Use your offer letter to market your organization’s culture. You could also tap into perks like the in-house barista and home office allowance to sweeten the deal.

What to Include in the Offer Letter

When it comes to writing your offer letter, here are some points to include.


Convey your excitement the very first line. Your want the candidate to feel welcome.

And hopefully, they share in your enthusiasm.

At any rate, a good place to begin is by congratulating the candidate. The tone depends on your company, but it doesn’t need to be elaborate. A short, sincere note will do. Here’s an example:

“Congratulations! We are thrilled to offer you the XXXX position at XXXX.”


Why do you think the candidate will succeed in the job? What impressed the hiring team most?

Touch on the traits and skills that will help your organization grow. Tie the candidate’s strengths to your vision and the important role they will play in the company’s journey.

Here’s another opportunity to communicate your company’s mission. What are you building? Why does it matter?

People want to be part of something deeper than just a job. That’s what researchers at BetterUp found.  Most people were even willing to take a pay cut if it meant they got to do meaningful work.

Position Title and Responsibilities

You’ve already discussed the position title and everything it involves. Follow through with a written description of the core responsibilities. It’s important that the duties match the candidates expectations.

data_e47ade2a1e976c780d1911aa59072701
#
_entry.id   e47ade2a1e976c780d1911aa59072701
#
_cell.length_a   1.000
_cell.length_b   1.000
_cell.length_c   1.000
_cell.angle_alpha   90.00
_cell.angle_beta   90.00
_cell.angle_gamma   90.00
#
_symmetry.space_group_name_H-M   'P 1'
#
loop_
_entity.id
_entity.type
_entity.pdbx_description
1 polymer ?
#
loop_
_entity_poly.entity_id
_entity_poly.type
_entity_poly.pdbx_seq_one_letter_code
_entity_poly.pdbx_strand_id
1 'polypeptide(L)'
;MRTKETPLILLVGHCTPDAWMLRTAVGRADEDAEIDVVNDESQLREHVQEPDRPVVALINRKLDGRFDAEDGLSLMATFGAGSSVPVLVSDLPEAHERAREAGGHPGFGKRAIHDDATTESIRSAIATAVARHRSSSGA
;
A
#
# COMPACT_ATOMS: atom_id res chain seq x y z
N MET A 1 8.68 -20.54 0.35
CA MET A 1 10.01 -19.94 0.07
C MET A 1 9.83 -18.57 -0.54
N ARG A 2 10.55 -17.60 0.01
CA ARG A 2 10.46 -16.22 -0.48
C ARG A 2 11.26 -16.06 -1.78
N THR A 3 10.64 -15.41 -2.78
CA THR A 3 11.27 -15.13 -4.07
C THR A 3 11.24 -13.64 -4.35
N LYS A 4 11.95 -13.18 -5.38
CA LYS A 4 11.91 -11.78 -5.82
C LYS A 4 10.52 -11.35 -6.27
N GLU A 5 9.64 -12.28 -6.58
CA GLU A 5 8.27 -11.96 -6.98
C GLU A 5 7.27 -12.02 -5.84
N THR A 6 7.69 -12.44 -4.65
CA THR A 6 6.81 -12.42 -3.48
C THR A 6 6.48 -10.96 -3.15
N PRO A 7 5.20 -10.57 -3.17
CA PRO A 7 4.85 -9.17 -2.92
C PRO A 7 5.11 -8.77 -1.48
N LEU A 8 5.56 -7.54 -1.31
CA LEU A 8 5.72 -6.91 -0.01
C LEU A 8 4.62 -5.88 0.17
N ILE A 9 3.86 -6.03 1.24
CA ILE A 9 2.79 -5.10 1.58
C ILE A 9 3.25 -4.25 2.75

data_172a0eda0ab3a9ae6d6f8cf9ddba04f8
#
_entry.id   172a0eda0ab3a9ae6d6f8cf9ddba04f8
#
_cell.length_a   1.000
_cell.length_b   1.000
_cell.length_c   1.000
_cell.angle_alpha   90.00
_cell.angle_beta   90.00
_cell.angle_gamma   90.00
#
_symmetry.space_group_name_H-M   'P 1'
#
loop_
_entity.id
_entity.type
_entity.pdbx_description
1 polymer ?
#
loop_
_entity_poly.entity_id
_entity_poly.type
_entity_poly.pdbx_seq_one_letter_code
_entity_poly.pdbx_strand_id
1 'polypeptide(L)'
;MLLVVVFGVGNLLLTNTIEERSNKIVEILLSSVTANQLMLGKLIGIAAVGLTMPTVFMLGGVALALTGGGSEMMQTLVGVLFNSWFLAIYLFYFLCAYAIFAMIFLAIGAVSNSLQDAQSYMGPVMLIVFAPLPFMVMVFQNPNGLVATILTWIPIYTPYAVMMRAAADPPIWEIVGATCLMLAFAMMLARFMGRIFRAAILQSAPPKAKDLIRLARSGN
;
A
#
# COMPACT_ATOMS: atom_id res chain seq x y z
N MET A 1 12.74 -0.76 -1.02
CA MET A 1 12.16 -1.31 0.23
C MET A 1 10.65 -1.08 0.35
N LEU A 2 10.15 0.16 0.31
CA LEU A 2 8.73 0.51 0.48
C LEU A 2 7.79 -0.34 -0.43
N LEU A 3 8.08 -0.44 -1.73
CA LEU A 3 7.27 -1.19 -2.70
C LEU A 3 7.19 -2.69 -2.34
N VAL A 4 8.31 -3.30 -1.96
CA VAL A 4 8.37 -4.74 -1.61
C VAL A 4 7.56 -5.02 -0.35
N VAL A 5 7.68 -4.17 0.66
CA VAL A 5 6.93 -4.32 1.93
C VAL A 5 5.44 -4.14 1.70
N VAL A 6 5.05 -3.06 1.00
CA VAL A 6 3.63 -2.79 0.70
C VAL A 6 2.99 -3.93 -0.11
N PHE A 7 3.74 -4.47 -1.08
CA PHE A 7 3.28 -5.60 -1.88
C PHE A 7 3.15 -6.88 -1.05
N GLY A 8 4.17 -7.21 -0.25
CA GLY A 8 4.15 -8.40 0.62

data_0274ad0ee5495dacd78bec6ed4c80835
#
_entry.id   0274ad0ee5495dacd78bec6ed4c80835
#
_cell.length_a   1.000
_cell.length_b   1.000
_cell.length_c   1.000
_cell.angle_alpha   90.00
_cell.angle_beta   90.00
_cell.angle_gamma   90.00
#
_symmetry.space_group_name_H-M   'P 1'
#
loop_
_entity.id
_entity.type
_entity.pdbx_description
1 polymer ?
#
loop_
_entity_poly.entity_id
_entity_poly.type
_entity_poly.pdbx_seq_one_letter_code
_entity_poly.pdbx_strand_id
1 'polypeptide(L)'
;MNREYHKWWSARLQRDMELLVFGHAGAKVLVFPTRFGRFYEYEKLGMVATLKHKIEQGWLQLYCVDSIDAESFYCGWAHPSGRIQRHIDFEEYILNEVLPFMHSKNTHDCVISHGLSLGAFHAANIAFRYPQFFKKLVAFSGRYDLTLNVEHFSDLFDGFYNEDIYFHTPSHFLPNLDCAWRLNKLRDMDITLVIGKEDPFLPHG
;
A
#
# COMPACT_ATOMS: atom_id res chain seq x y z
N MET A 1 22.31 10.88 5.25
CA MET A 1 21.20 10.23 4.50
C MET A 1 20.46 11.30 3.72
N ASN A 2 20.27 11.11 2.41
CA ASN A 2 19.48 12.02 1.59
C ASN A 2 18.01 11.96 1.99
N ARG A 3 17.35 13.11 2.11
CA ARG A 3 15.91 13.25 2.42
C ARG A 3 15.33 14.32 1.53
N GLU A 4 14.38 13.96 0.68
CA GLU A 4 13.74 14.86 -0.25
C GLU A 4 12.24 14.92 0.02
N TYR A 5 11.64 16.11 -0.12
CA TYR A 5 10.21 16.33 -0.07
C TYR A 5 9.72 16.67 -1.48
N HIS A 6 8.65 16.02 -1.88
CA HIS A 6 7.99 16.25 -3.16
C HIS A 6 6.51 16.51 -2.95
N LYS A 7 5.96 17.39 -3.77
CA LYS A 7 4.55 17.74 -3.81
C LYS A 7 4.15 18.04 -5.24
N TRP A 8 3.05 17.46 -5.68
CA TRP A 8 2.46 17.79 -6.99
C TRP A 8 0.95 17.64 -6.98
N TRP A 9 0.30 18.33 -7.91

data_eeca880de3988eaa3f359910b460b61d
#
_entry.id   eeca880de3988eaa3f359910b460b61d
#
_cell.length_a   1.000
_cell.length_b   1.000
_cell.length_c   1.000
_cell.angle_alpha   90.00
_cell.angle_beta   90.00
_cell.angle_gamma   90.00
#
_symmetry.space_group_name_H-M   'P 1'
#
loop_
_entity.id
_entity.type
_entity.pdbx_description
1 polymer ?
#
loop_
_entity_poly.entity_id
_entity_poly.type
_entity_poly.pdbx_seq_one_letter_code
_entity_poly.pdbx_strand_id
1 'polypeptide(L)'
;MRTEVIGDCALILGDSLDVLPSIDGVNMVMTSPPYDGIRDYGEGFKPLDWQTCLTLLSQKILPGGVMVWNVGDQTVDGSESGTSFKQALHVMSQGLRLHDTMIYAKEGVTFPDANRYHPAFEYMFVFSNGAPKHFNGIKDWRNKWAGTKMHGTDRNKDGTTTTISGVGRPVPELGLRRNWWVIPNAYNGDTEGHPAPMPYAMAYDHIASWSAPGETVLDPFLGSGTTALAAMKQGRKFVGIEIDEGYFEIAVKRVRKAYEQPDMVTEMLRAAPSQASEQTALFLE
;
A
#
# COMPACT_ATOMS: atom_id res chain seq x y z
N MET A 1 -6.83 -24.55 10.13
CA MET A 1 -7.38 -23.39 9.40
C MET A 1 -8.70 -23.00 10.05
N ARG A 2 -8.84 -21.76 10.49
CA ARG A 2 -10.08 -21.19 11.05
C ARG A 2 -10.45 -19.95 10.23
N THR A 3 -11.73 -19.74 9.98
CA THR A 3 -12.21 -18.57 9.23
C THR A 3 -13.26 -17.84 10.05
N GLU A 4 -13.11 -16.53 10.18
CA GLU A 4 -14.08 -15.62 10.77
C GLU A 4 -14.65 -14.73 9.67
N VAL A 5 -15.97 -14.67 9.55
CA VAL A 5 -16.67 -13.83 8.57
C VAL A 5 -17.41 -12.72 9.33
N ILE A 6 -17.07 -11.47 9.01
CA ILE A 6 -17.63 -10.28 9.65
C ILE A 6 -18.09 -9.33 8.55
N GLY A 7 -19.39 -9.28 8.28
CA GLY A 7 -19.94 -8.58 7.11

Add their immediate focus areas. Perhaps they’ll be working on an exciting project right off the bat? Here’s an ideal opportunity to drum up excitement about the role. Include who they’ll be reporting to. The opportunity to work with an industry mentor may be a powerful motivator.

Work Schedule

You’ll want to detail all the logistics related to the candidate’s new routine.

The offer letter should include:

  • Start date
  • Office location
  • Hours

If remote work is an option, mention that. A study from MRI Network found more than half of the candidates said working from home was “extremely important”. So, flexible work may woo top talent.

Compensation and Pay Structure

Let’s get straight to the point: low pay is the most common reason people turn down jobs. For instance, 55% of tech workers say compensation and benefits are the top factors they consider when applying for a new job.

If what you’re offering isn’t market-related, you’ll lose your dream candidate. Some HR experts recommend the 10% rule - offering 10% more than the candidates current salary. It’s rare that an employee will leave their job for the same, or less, money. Check industry reports and resources like Glassdoor to make sure your compensation package is competitive enough.

Beyond compensation, discuss pay periods and dates. Most companies pay biweekly or monthly.

Here’s a quick overview of the details to include:

  • Annual salary
  • Bonuses
  • Commissions
  • Pay periods

Be prepared to negotiate before the employment contract is finalized.